Julia Stockdale-Otárola, OECD Public Affairs and Communications Directorate
Knowing there is a single clear solution to any problem is certainly a comforting idea. As children we would raise our hands in class to answer increasingly difficult questions – always hoping that we would “get it right”. But sometimes the question itself is ambiguous and the list of potential solutions endless.
Such is the case with wicked problems.
The term isn’t a moral judgement. Wicked problems are dynamic, poorly structured, persistent and social in nature. Difficult to define, highly intertwined with other social issues, and involving many actors, wicked problems reflect the complexity of the world we live in. For example, think of policy challenges such as climate change, immigration, poverty, nutrition, education, or homelessness. Each issue involves multiple drivers, impacting various policy domains and levels of government. To further complicate matters, any intervention could set off a chain of new unintended consequences. That’s a lot of moving parts.
All these factors make it difficult for anyone to agree on what the actual problem is, where it is rooted, who is responsible, and how to best address it. The scope of the problem is also vague. Entire systems can be involved in a seemingly local or regional problem like mass transit.
Clearly coming to grips with the issue is challenge enough, so how do we go about making decisions? So far, traditional approaches have proven unsatisfactory. In fact, many of these wicked problems seem to only get worse as we try to solve them.
The complexities involved force us to rethink our problem-solving strategy. Instead of trying to find a final solution we need to recognise that these challenges can, generally speaking, at best be managed but not solved. At least, not solved in a static sense. That doesn’t mean the situation can’t be improved. To some, it might even be “solved” depending on how the problem is defined. The bottom line is that we need to become more flexible to better manage the challenges posed by wicked problems. Policies should be adaptive, so that they can change as the issue evolves over time. We also need to avoid becoming too attached to our own solutions. They need to be dynamic, to change along with the problem at hand.
From the outset we need to look at problems more holistically. An increasing number of new approaches are developing in different fields to offer solutions. For example, complexity science is naturally adaptive as it looks at the way in which systems interact. To date this strategy has been helpful for example in improving traffic management. To improve traffic safety analytics techniques are applied to anticipate risks and traffic jams, and improve flow. Implementing pilot projects can also be useful in addressing wicked problems, when affordable, as they involve continuous monitoring and opportunity for adjustments. Though no magic formula exists, these approaches can help capture some of the intricacies of wicked problems.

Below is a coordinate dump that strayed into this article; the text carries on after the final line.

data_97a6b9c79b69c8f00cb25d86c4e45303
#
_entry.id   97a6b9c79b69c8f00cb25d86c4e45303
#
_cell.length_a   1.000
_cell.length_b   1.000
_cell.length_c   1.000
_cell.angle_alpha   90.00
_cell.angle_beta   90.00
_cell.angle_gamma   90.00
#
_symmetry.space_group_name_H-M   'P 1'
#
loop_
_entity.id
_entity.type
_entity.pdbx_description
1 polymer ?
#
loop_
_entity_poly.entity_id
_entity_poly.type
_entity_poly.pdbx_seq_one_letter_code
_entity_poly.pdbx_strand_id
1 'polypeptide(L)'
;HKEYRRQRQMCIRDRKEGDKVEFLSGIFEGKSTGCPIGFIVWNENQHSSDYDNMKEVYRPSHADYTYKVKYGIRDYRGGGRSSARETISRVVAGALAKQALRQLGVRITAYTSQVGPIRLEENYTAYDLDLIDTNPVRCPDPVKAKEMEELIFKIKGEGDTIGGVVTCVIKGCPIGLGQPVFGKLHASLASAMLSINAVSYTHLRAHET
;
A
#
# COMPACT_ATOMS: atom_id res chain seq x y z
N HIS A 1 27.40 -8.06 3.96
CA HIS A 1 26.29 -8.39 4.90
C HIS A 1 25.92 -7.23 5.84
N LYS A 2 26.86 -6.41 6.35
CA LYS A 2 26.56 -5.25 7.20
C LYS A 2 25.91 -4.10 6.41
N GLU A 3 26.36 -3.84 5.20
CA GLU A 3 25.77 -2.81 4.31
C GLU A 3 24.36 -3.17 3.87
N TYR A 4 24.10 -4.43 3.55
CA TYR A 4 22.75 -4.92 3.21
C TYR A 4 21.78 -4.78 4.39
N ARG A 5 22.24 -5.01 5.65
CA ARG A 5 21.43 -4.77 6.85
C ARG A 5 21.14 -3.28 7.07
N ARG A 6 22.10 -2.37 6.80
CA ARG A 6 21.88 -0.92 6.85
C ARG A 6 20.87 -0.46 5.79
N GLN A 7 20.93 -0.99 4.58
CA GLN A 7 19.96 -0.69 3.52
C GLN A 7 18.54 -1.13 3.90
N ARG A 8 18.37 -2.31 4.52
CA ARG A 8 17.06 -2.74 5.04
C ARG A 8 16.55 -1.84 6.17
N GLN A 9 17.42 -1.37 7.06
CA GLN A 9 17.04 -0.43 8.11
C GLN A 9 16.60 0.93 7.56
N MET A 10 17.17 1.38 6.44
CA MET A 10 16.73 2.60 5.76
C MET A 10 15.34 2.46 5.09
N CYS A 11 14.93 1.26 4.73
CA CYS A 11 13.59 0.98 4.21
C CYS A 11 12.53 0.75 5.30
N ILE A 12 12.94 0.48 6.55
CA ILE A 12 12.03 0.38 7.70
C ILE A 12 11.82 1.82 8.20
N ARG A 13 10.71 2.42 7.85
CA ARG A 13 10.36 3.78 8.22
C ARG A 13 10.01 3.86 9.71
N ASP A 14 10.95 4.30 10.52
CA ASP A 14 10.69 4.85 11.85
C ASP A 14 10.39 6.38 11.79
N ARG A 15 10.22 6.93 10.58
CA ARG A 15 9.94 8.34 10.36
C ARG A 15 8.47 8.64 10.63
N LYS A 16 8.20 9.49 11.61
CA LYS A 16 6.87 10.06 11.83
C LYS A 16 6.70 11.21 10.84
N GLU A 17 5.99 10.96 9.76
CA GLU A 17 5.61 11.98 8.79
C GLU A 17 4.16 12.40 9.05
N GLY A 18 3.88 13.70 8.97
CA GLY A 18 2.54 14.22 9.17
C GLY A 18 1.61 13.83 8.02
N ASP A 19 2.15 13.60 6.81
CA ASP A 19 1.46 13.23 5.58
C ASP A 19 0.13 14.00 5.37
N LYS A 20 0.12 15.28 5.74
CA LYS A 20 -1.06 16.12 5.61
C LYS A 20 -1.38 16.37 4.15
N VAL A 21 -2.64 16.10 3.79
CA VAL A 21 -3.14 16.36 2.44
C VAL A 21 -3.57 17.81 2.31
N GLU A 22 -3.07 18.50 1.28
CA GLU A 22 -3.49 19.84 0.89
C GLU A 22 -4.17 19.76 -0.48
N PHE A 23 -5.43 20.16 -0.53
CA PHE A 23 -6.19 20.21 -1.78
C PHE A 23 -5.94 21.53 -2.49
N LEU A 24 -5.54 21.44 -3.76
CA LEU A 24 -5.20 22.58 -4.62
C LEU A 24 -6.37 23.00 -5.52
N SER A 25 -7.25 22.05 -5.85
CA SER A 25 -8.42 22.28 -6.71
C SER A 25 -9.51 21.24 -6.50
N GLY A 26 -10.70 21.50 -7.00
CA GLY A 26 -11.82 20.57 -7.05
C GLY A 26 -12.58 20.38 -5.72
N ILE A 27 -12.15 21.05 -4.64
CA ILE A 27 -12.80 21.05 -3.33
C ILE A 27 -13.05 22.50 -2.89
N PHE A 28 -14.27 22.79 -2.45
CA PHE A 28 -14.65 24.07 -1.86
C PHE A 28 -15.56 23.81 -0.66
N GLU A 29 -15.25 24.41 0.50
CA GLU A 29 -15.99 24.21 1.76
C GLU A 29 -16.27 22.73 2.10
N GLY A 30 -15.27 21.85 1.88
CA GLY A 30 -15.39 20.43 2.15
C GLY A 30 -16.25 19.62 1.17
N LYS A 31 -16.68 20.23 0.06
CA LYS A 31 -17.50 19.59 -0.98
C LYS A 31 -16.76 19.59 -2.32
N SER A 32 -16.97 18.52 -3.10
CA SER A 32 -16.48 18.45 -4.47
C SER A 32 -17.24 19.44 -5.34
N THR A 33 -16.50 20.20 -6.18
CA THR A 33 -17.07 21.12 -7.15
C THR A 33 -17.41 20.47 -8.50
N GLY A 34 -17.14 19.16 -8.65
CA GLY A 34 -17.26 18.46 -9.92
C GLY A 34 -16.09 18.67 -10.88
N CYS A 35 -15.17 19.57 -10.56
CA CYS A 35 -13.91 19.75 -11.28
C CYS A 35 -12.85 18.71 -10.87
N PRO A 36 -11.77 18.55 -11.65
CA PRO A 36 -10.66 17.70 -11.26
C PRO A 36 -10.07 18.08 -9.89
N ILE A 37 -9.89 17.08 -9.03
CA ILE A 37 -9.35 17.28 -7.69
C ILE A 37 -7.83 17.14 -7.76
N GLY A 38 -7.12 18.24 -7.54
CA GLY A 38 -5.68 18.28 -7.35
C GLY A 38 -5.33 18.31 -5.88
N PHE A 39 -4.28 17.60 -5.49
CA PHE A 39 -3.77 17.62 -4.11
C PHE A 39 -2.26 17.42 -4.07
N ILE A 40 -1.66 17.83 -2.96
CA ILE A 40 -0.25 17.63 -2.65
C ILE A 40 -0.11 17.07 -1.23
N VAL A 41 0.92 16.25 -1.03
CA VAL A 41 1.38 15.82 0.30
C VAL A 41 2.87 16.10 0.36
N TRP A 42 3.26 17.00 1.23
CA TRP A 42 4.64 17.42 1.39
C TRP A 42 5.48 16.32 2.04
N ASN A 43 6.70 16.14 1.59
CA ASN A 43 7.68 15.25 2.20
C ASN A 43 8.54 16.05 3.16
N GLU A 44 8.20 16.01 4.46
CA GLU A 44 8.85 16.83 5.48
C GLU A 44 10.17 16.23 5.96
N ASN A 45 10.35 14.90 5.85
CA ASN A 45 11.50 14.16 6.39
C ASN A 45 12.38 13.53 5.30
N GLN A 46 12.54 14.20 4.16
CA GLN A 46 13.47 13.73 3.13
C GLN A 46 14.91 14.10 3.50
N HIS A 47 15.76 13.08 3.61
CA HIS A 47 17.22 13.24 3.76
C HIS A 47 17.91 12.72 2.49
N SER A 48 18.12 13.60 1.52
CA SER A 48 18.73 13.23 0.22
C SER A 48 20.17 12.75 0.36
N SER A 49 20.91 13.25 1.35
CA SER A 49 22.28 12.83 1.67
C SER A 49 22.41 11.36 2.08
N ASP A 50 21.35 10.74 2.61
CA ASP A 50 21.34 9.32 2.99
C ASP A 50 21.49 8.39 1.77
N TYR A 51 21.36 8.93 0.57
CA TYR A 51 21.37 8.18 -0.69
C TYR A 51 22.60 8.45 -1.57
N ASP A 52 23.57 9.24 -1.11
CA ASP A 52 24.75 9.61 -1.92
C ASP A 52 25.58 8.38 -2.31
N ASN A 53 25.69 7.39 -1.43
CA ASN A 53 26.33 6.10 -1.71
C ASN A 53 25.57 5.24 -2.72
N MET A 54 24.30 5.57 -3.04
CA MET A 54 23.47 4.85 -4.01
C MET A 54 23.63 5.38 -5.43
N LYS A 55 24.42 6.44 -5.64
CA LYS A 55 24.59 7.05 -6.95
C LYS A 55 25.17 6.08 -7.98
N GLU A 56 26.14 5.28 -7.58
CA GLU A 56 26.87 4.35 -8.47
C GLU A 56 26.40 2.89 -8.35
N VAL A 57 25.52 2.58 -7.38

Governments have already started using some of these adaptive strategies. Singapore’s government has introduced a mix of policy approaches to tackle wicked problems. For example, a matrix approach was implemented to help departments better share information and work horizontally; new departments reflecting the thorniest issues were established; and a computerised tool to help mitigate systemic risks. Though the island has the advantage of size, facilitating the implementation of new approaches, their experiences may provide some useful insights into best practices.
The OECD has also been looking at policy challenges as wicked problems. In a 2009 workshop on policy responses to societal concerns, Sandra Batie and David Schweikhardt of Michigan State University analysed trade liberalisation as a wicked problem. In this case, the role of stakeholders is typical of a wicked problem: different groups are likely to have differing ideas about what the real problem is and what its causes are. Some would say the issue is making the economy as open as possible while for others national sovereignty or protecting local producers may be more important.
Unlike a tame problem where scientifically based protocols guide the choice of solution, answers to the question of whether more trade liberalisation is needed depend on the judgements and values of whoever is answering. Many stakeholders will simply reject outright arguments to justify trade liberalisation based on neoclassical economics. Batie and Schweikhardt argued that the role of science, including economic science, is not to narrow the range of options to one (in this case trade liberalisation), but rather to expand the options for addressing the issue(s), and to highlight the consequences, including distributional consequences, of alternative options.
Wicked problems remind us that it isn’t always easy, or even possible, to “get it right”. There isn’t always a solution that can be implemented once and last forever. But that’s okay. We just need to stop thinking about achieving optimal solutions and learn how to sustain adaptive solutions.